More than Aus$50m (£28m/€31m/$35m) is set to be spent on upgrading the Melbourne Cricket Ground (MCG) over the next year as the venue strives to maintain its status in the increasingly competitive Australian stadium market.
Stuart Fox, chief executive of the Melbourne Cricket Club, told local newspaper The Age that renovation work at the iconic ground is necessary for it to keep pace with newer venues such as Perth’s Optus Stadium.
The MCG hosts the annual Boxing Day Test and Fox also revealed that the MCC is weighing up the possibility of hosting a day-night Test. Optus Stadium, which opened last January, has expressed an interest in becoming the new home of the Boxing Day Test but Fox is confident the fixture will remain at its long-term home.
Fox told The Age: “We are in discussions with Cricket Australia. They are progressing. Hopefully in the New Year, we can work towards a new content arrangement that will lock down the Boxing Day Test.
“Why would you want to take it away from one of the most iconic stadiums in the world that has the capacity to bring 250,000 to 300,000 people through the gates over the five days? I don’t know why you would want to ever explore taking that away.
“I certainly don’t think it is going anywhere and Cricket Australia have said that. We are, obviously, working on a new arrangement with them that will unfold in the new year but it’s a very competitive landscape across Australia. You would expect rival stadiums to be pitching for your content and that happens.”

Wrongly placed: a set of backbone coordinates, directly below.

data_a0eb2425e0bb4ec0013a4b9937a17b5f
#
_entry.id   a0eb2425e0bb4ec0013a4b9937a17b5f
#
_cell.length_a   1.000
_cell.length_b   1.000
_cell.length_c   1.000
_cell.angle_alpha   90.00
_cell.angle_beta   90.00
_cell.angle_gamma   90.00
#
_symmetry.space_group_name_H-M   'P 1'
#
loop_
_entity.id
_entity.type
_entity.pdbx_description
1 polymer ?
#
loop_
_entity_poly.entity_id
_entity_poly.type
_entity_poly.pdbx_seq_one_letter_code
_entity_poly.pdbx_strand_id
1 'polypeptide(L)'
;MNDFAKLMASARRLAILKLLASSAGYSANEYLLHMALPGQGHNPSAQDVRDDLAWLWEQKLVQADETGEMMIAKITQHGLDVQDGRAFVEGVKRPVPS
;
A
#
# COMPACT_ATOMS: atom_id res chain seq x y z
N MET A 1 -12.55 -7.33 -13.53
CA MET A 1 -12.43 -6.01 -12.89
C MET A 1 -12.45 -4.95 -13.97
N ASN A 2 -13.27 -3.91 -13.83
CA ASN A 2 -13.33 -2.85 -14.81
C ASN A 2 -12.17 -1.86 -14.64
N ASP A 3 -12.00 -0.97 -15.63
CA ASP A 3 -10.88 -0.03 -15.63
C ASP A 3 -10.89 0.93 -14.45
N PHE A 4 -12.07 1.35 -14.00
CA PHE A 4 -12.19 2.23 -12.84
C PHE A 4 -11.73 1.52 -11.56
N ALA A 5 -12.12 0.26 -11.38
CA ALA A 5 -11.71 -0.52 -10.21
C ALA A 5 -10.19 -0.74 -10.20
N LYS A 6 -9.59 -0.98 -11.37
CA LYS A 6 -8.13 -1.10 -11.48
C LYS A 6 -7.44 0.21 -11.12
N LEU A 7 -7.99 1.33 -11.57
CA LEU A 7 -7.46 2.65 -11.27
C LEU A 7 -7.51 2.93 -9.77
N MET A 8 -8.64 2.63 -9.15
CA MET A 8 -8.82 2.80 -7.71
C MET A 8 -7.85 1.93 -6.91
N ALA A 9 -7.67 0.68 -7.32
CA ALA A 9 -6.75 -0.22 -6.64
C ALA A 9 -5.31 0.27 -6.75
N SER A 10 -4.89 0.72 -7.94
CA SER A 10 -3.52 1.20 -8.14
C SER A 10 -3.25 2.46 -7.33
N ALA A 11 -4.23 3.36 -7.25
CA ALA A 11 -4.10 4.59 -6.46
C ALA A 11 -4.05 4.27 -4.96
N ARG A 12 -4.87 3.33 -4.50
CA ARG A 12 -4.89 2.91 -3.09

On the possibility of the MCG hosting a day-night Test, Fox said the MCC has “pondered” what it would look like. The day-night Test has been held in Adelaide for three consecutive years and this year it will head to Brisbane.
Fox said: “This traditional (Boxing Day) slot has worked pretty well and it’s really not our call – we are a venue for hire and Cricket Australia will determine those factors. We have pondered on it, whether we would ever make a play for it, we haven’t discussed that in any sort of detail. We have traditionally enjoyed the current slot.”
The MCG opened back in 1853 and has a current capacity of 100,000, making it the largest stadium in Australia. Fox is aware of the stadium’s need to innovate and revealed that a number of upgrades are planned for 2019.
“The MCG is always going to be special but I watch with great interest about stadia development. We have just got to stay ahead of the game,” Fox said.
“We can’t let this asset age and we have got a lot of capital works planned – a new PA system, progressing to LED sports lighting, we have got a number of public bars and catering facilities to be upgraded. I think we will spend well over Aus$50m in the next financial year on the stadium. I think it’s (about) being competitive and relevant across the stadia landscape.”
Image: Richard Munckton